Active Learning on www.thinkinghistory.co.uk

Activities, Discussions and Background Material for A Level

Not all the activities listed below were devised for teaching at A level and therefore will need adapting in detail and demand. That might lead you to wonder why they are here at all. The answer is that, allowing for those adaptations, the nature of the activity will work perfectly well with older students, at A level and at university. All students benefit from a variety of activities and many A level students gain a lot from structured role-plays, living graphs and the other techniques because they help build up a first layer of knowledge, enabling students then to go on and read with greater confidence and therefore more effectively.

One of the key messages of this site is:

A good teaching method is a good teaching method, no matter what the age of the students

So don’t reject an activity because it was originally devised for KS3. If it’s a good activity, based on sound teaching and learning principles, it will work at A level too.

General Techniques

Helping Students Think about the Provenance of Sources

A couple of ideas putting analysis of the source before what it says.

Helping students learn and remember Who’s Who

How to involve students in creating a human map of ‘who’s who’ in any period – vital for improving their confidence at GCSE and A Level.

Twitter Biographies

A twitter-style activity requiring clarity of thought and precision of language and which helps sort out confidence-sapping confusions.

Physical Essays

An effective if unusual way of helping students improve essay structure.

Outlining Historiography at A Level

Create a timeline showing why interpretations change

Timelines for Understanding Duration

Simple techniques for developing a key aspect of chronological understanding

Who's Round the Table?

Help your A level students remember who was who

Comparative Lifetimes

A group activity for comparing periods of history – good for KS2 and KS3 – good for A level synoptic understanding.

Physical Family Trees

Ever confused Mary Tudor and Mary, Queen of Scots? A simple way of disentangling the Marys and many other confusing people.

What's on the Agenda?

Get your next A level topic off to a demanding start by turning your class into the royal council, the cabinet or the Politburo.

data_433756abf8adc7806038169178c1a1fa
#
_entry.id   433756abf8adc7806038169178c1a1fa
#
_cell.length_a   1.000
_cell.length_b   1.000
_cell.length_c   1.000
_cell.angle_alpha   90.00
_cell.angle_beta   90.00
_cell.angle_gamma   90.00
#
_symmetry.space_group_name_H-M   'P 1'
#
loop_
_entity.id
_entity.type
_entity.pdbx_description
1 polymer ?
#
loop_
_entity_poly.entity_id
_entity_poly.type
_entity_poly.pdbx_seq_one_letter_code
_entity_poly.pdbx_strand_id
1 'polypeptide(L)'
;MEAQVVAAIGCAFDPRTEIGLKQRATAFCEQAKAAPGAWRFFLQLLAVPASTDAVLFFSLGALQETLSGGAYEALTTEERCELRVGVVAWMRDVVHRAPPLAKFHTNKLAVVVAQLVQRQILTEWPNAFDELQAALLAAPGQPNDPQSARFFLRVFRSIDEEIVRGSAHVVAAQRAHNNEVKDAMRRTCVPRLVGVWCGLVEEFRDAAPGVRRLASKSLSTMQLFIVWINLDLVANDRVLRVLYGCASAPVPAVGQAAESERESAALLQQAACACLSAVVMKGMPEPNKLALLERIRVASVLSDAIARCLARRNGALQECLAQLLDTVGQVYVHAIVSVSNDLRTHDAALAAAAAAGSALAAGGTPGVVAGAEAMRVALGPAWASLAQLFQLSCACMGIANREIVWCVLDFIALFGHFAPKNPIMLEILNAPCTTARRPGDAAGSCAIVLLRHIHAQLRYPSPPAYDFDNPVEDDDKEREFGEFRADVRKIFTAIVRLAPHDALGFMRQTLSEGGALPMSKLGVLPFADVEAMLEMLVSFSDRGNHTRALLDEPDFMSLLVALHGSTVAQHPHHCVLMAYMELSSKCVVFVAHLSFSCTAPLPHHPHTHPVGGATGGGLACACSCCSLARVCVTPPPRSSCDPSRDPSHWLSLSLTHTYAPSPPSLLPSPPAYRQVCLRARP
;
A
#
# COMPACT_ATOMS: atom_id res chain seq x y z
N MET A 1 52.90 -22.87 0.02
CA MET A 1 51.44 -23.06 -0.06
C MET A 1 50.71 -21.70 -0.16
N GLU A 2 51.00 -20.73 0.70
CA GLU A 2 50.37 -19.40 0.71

Digging Up a Mystery

A motivating and fun way to start a topic – all the way from KS2 to A level

Guess Who? Post it!

A gloriously simple idea for use from KS2 to A level, as a lesson starter or to conclude a whole Key Stage

Personal memories as stimulus for creating or summarising a sense of period

Using your own memories to model the key features of any period

Market Place strategies

Ideas for helping students develop as learners in the historical Market Place.

Independent Learning at A Level

An article suggesting ideas for developing independent learning amongst A level History students; it describes one strategy that can help students develop that ability to study a new topic independently and with confidence.

Timelines, Time-Stories and Developing Confidence at A level

Discussion on the use of timelines and time-stories to develop an overview of the content of a new module – vital because it creates confidence, it creates a context and it starts to give a module a unity.

Flipped Learning and Independent Study – a 1970s forerunner?

A quick description of how we tried to give students more independence in A level studying – all of forty years ago.

Are All History Books the Same?

Helping students identify different types of history books (Updated 2019).

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c.1000 – 1450

The Impact of the Normans: A Character Cards Activity

Students use information about a wide range of Saxons and Normans to explore the extent of the impact of 1066

Getting Started with The Crusades

Three activities helping students get to grips with all the names, places and terms encountered with The Crusades – so essential for confidence, when starting a new A level unit.

Events of the First Crusade: helping Y12 understand the course of events

An active, enjoyable way to find your way from western Europe to Jerusalem! Deus Vult